Tuesday, March 19, 2013

Five Questions for Thought before Trying a Diet

The word “diet” can be quite the turnoff for many. Diets bring to mind deprivation of favorite foods for a certain length of time, with trips to the gym and the scale; sometimes results are seen, and then months later when the diet has ended, the weight is gained back. Have you experienced this in the past? If so, try talking through these five questions to see if a diet is realistic and right for you (brought to you by Cynthia Sass, Registered Dietitian):
1)      Is it one size fits all? – Weight loss programs are designed around the height, size and build of an average man or woman. Such as a 5’4 woman who is somewhat active. If you do not match this description, it is important to be able to adapt the diet for you; if not the same results may not be achieved.
2)      Does the premise make sense? – You need to ask how and why the diet will work for you. There are many claims that go along with trending diets, and you have to be skeptical of these claims. If the diet says you will lose 5 pounds per week without exercise and continuing to eat all of your favorite foods, then you must ask how and why? If the diet just has you eating less or differently, then weight will be lost. But this may not be the best way to make lifestyle changes, lose body fat and actually benefit you. This is because most diets are not science-based or based on how the human body actually works. If you are unsure of how the diet works and how you go about following it, then more information should be obtained before taking the next step.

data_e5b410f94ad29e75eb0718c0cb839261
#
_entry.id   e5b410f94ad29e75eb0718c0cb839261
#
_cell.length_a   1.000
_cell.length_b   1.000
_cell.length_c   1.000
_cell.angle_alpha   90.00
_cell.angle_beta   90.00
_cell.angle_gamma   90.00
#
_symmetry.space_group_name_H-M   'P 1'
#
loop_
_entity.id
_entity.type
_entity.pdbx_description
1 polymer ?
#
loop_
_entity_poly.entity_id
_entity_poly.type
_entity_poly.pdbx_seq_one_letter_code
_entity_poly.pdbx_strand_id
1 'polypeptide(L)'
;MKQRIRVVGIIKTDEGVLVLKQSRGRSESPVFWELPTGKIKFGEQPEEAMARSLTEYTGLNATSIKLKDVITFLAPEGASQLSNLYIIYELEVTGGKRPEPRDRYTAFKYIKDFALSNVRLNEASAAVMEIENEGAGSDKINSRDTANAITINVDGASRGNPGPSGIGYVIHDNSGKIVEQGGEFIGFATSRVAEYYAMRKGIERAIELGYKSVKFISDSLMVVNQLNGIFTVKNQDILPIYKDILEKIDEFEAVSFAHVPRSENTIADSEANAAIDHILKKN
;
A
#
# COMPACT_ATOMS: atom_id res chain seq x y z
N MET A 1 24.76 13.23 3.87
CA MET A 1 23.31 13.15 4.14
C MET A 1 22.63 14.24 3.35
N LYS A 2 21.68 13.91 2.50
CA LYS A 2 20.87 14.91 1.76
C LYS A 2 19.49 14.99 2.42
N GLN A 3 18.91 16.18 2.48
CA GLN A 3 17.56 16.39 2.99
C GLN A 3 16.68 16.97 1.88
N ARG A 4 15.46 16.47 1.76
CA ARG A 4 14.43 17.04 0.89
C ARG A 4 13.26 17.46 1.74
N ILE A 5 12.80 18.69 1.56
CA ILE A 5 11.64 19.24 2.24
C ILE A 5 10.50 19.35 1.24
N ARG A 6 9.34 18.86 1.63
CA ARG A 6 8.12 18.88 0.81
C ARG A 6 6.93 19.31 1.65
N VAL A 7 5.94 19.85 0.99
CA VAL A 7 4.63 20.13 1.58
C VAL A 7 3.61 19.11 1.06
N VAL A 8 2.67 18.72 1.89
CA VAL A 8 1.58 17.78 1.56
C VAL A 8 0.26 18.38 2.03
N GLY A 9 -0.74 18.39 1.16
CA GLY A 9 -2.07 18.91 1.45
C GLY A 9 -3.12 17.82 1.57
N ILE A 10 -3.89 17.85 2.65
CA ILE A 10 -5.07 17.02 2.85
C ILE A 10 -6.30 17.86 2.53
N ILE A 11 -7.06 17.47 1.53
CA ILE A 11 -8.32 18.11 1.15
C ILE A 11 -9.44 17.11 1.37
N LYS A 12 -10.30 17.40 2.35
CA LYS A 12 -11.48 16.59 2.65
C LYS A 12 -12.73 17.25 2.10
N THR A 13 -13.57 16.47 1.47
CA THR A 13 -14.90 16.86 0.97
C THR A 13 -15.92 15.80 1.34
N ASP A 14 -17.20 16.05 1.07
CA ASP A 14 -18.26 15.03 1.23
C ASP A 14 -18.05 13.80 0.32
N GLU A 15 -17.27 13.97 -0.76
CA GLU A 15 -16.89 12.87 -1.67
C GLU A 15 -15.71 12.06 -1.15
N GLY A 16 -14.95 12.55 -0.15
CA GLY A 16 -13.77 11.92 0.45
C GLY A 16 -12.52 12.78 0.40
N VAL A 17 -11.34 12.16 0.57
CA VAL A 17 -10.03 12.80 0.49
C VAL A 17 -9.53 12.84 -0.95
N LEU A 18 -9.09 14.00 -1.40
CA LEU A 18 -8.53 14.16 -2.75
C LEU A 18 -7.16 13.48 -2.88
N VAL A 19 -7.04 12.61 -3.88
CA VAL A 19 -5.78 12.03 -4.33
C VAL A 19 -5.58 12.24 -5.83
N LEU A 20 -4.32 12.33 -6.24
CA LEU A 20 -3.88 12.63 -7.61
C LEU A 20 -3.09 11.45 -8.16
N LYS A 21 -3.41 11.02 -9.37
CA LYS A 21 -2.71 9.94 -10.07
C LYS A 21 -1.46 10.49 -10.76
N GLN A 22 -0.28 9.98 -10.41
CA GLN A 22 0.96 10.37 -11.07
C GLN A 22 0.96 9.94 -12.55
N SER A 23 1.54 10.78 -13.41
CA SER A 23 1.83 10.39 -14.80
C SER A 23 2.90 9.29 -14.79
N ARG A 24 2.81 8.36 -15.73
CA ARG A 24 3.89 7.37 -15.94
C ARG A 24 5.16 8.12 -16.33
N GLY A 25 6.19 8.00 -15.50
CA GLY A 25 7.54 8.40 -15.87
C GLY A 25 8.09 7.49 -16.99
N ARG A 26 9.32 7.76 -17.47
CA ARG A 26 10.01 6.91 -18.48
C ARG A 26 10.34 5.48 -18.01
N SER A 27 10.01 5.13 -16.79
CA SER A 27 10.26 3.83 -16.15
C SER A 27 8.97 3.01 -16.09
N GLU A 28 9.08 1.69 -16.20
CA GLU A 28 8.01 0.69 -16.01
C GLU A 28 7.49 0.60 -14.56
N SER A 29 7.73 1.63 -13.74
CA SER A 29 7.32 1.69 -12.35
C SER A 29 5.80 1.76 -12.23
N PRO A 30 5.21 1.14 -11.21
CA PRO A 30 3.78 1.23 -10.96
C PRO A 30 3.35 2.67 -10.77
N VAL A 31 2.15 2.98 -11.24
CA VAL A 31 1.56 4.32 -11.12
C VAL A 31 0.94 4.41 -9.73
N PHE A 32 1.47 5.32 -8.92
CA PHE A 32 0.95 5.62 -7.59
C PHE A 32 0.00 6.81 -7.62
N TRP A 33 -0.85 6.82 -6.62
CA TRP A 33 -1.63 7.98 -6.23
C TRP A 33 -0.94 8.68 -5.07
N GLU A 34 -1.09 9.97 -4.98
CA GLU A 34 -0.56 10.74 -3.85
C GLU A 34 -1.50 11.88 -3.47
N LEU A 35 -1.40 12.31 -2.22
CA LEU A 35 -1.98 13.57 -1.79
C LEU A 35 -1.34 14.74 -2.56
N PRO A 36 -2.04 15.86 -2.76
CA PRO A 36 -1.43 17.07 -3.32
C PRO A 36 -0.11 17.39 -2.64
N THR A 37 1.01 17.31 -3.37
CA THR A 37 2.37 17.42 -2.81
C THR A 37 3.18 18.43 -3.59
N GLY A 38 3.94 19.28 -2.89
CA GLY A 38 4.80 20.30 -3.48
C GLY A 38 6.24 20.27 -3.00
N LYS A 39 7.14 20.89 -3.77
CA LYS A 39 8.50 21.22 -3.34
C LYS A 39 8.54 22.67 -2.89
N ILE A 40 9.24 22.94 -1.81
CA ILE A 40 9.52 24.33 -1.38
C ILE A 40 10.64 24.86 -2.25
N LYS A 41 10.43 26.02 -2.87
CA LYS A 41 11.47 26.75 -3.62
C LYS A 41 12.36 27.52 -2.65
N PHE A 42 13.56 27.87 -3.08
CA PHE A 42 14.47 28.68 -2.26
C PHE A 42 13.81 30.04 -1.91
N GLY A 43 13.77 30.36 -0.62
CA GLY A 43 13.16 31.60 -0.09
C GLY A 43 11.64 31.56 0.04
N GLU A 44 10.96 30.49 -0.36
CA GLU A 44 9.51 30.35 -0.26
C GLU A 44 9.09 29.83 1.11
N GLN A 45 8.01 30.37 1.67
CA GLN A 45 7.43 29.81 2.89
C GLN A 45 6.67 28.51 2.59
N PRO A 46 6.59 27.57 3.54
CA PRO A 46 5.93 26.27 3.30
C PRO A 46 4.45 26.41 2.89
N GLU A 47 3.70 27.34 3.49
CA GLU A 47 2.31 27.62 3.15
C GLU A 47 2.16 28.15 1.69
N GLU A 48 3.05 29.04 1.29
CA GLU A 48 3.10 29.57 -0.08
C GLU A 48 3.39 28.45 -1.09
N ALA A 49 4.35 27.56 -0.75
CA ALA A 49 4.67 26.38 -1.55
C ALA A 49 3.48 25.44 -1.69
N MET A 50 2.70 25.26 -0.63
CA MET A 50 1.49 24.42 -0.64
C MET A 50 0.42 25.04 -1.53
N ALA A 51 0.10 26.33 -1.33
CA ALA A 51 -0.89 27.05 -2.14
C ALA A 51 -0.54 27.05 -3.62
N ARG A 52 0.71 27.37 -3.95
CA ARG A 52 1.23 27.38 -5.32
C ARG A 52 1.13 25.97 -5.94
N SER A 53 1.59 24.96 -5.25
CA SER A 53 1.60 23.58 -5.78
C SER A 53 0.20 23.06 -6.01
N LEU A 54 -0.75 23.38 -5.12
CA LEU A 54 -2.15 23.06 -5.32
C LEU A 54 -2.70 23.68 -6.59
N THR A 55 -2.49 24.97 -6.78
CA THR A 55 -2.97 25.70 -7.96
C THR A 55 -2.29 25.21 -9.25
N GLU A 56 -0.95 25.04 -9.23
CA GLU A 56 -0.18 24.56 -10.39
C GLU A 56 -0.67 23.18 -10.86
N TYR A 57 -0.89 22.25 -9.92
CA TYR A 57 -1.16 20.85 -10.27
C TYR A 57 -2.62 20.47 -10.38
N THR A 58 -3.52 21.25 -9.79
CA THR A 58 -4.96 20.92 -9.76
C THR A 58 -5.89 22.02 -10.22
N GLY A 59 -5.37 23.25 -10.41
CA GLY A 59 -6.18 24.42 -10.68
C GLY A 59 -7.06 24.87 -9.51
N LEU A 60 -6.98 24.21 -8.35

3)      Is it safe and healthy? – A diet or weight loss program that is too restrictive, imbalanced or severe is not safe or healthy. A dangerous diet could lead to hair loss, depression, bone density loss, organ damage and a weaker immune system. The necessary amount of calories, fat and proteins are needed to keep the cells in your body functioning properly to perform daily tasks.
4)      Can I dine out? – If a diet does not allow for eating out, you can either choose not to go out, or go off the diet. Dining out is possible while on a diet, but careful planning may need to be involved. Try and access the menu and nutrition information ahead of time so that you can make the best choice possible without ruining your progress.
5)      Can I splurge?  - Foods forbidden by the diet can become even more tempting during the diet. You may turn to eating more of other foods to satisfy the craving, or even giving in and binging on the forbidden food. A balance or “everything in moderation” motto would be better to follow, in order to fulfill the urge without becoming stuffed and getting too off track.
Avoid the “sure-to-fail” diets by asking yourself these questions. Realistic lifestyle changes should be involved to ensure the best results that will be long-lasting. Be sure to consult a Registered Dietitian or your physician if you are concerned about consuming the appropriate nutrition and are interested in dieting.


1 comment:

  1. Yes the diet should be focuses on the person. So many times I have seen diets which are being sold by a genetically gifted person. We are not all built like that.

    You should also be asking questions like

    6. Do I like fasting? If its a fasting diet for example
    7. Can I integrate it with the exercise that I am doing
    8. Am I able to easily adopt this diet when I am out - i.e I don't have a kitchen available

    Good post - thanks